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TUT3 Portaflex
Hi All,

New guy here.

I'm just testing a TUT3 Portaflex.
I've built some simple valve pre-amps and done some repair work on valve amps previously.

The Portaflex build went well (I'll post some pictures) and it sounds very good.  Loud, dead quiet, as well.

I have two questions,
1) The preamp seems to have quite high gain.  Putting the volume above 2 starts to get pleasant fat distortion.  Seems a little early.  Any advice?
2) What sort of voltages should I be testing for in the circuit?  Most of the published Ampeg Portaflex schematics have voltages indicated at the relevant points.

Woo Hoo!

Hi Evan

Congrats on a successful build Smile

None of the voltages in the projects of TUT3 and TUT5 are critical. The 270FX has a low-ish plate voltage and you would expect to see <400V with the tubes in place.

The only important voltage would be across Rk for the output tubes, which is 250-ohms. Since the tubes self-bias, there is no specific voltage that you want to see at their cathodes, however for each individual circuit there will be a maximum voltage you want to see. First, you let the tubes settle, which will take a minute or so. If they red plate turn the amp off and make sure there is not a short across Rk or a missing connection between the grid (pin-5) and ground. If everything is okay, measure the voltage across Rk and divide Vk by Rk. This gives you the total current through the tubes.

Measure the supply voltage to the output tubes.

Subtract Vk from Va to have the voltage across the tubes.

Multiply Vak x Ik to find the total power dissipated by the two tubes. Half of this is for one tube - hopefully! - and should be equal-to or less-than the plate dissipation rating for the specific tube.

So, as an example. The target plate voltage for this amp would be 388V based on the 270FX specs. We are using 6L6GCs rated at 30W each. As a first approximation, we simply divide 30W / 388Va = 77mA. Since both tubes share Rk, the current through Rk is 2 x 77mA = 154mA. This current through 250R generates just over 38V. This is what we consider the maximum voltage to see across Rk.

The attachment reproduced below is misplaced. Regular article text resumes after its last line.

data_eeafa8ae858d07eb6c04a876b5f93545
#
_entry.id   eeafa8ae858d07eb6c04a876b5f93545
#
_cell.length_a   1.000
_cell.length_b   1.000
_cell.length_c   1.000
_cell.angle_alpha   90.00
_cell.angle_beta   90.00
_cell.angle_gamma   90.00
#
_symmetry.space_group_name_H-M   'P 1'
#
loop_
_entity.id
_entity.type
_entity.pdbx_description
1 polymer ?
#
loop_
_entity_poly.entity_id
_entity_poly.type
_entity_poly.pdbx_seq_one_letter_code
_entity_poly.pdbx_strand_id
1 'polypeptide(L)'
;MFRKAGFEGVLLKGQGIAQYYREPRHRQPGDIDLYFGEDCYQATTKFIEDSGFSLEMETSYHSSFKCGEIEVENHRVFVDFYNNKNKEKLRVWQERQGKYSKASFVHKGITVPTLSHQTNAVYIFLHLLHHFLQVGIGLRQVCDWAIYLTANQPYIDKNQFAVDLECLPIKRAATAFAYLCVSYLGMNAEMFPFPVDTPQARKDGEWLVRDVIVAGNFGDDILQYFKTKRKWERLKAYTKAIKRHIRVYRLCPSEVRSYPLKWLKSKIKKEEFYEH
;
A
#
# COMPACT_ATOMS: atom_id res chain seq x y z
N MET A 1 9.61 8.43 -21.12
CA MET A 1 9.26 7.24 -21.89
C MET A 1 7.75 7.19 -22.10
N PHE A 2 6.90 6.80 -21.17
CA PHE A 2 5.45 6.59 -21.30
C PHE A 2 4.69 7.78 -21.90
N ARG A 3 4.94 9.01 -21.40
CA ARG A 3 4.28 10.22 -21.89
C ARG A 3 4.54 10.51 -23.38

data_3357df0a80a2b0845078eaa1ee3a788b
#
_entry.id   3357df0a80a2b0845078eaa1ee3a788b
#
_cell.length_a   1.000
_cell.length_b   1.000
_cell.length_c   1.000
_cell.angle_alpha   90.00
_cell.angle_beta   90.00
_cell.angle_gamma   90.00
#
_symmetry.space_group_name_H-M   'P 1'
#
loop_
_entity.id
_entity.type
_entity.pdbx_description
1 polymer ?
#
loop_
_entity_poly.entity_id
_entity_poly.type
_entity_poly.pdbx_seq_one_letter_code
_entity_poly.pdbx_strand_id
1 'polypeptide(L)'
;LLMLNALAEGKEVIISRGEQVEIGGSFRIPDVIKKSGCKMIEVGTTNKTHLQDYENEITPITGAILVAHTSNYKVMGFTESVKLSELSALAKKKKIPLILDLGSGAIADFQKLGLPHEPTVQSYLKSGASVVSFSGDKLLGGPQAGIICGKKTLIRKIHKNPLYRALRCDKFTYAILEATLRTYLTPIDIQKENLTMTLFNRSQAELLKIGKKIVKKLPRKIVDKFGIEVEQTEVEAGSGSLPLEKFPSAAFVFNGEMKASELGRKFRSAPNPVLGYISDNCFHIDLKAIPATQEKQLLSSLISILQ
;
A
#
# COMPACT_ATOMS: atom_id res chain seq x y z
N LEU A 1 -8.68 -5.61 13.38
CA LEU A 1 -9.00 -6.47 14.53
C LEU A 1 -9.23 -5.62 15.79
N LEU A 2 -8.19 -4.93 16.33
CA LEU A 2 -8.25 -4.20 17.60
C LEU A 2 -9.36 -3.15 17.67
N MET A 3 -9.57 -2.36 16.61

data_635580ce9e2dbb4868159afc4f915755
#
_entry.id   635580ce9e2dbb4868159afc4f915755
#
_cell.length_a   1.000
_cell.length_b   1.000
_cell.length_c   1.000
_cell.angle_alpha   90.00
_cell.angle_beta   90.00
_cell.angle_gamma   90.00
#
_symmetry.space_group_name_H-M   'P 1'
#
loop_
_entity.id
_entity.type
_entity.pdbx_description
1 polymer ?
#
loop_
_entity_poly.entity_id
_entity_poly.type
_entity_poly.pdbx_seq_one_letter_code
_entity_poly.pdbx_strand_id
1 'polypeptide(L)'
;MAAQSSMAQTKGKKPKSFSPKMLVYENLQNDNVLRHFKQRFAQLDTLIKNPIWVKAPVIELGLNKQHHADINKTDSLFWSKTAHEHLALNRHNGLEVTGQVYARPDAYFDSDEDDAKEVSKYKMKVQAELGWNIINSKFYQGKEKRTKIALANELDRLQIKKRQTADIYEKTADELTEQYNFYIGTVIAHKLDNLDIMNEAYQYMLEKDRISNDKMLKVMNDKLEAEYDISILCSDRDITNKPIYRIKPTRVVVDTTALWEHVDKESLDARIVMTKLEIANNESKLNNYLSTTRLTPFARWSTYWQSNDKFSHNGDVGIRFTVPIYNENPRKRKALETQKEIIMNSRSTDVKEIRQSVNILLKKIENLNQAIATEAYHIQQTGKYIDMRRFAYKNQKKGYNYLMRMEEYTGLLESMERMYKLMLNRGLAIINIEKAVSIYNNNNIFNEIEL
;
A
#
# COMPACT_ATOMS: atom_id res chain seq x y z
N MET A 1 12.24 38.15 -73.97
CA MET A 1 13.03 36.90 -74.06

Many will quibble that the actual dissipation will now be less than 30W per tube as the whole Va is not across the tube. That is try, but we need an easy to derive maximum. The other point is that we do not need the tubes fully to their limit to achieve full audio power as Rk is bypassed by Ck.

For the second approximation we subtract Vk from Va and have about 349V across the tubes. 30W at that voltage allows there to be 86mA per tube, but that pushes Vk up to 43V. You can see that we are chasing our tail here as the tube does its own thing finding a happy place to settle, which we cannot predict accurately.

Before we turn the power on with the tubes in place, we connect the voltmeter across Rk to see that voltage rise and where it settle.


Always use the Power Limiting Safety Socket with a low-wattage bulb for the first power-up. Check around to make sure there is voltage where it should be and that it is the correct polarity. This is especially important in fixed-biased amps where you want to make sure there is negative voltage right at the tube socket. This verifies the entire grid path and bias supply. In a fixed-biased amp, sweep the bias pots to see that there is voltage variation, then set them to the most negative voltage.

Portaflex is cathode-biased, so the voltage at pins 1,2,3 will show as zero with no power tubes.

Follow the procedure above to safely track the output stage idle condition.

Regarding the gain of the amp. The preamp is fairly typical but is actually a bit on the low side compared to a Fender preamp. The main difference is that the Fender has the Level control between the gain stages and Portaflex has it after the second stage. This change makes the two stages look like one in a sense, and lets / forces the player to use the instrument volume control to tap into preamp compression and then set the power amp to play clean or to go further into compression. Backing off on the instrument volume lets the preamp operate cleanly.

Many players forget that that knob on their guitar or bass has other settings Big Grin

The real difference in the Portaflex is that the power amp runs at a gain of 46 or so, where a Fender PA is usually 9 and a Marshall is 20. The PA gain in Portaflex is set by the 10k series-R from the speaker jack and the 220R shunt to ground, which is part of Rk for the PA input stage. To reduce PA gain, you can reduce the 10k or increase the 220, although changing the latter will impact the symmetry of drive to the output stage. Reducing the 10k will tighten the sound, which you should try, but do not go too low on this value or the amp will have a bit of a constipated tone like a Fender PA.

An alternative is to add a resistor to ground where the channels mix at the PA input.

Another easy (but expensive these days) way to reduce the amp's gain is to swap in a lower-mu tube Were these 9-pins, we could go from 12AX7 to a T to a Y to a U for ever-reducing gains. With octatls, there are fewer choices, so it is easier to make circuit value changes or mods to get where your requirement decides.

Have fun
Hi all,

Thanks for this fantstic explanation!
It is.. well, explaining so much!
From the volume knob to the gain of the PA, and how to avoid constipation!


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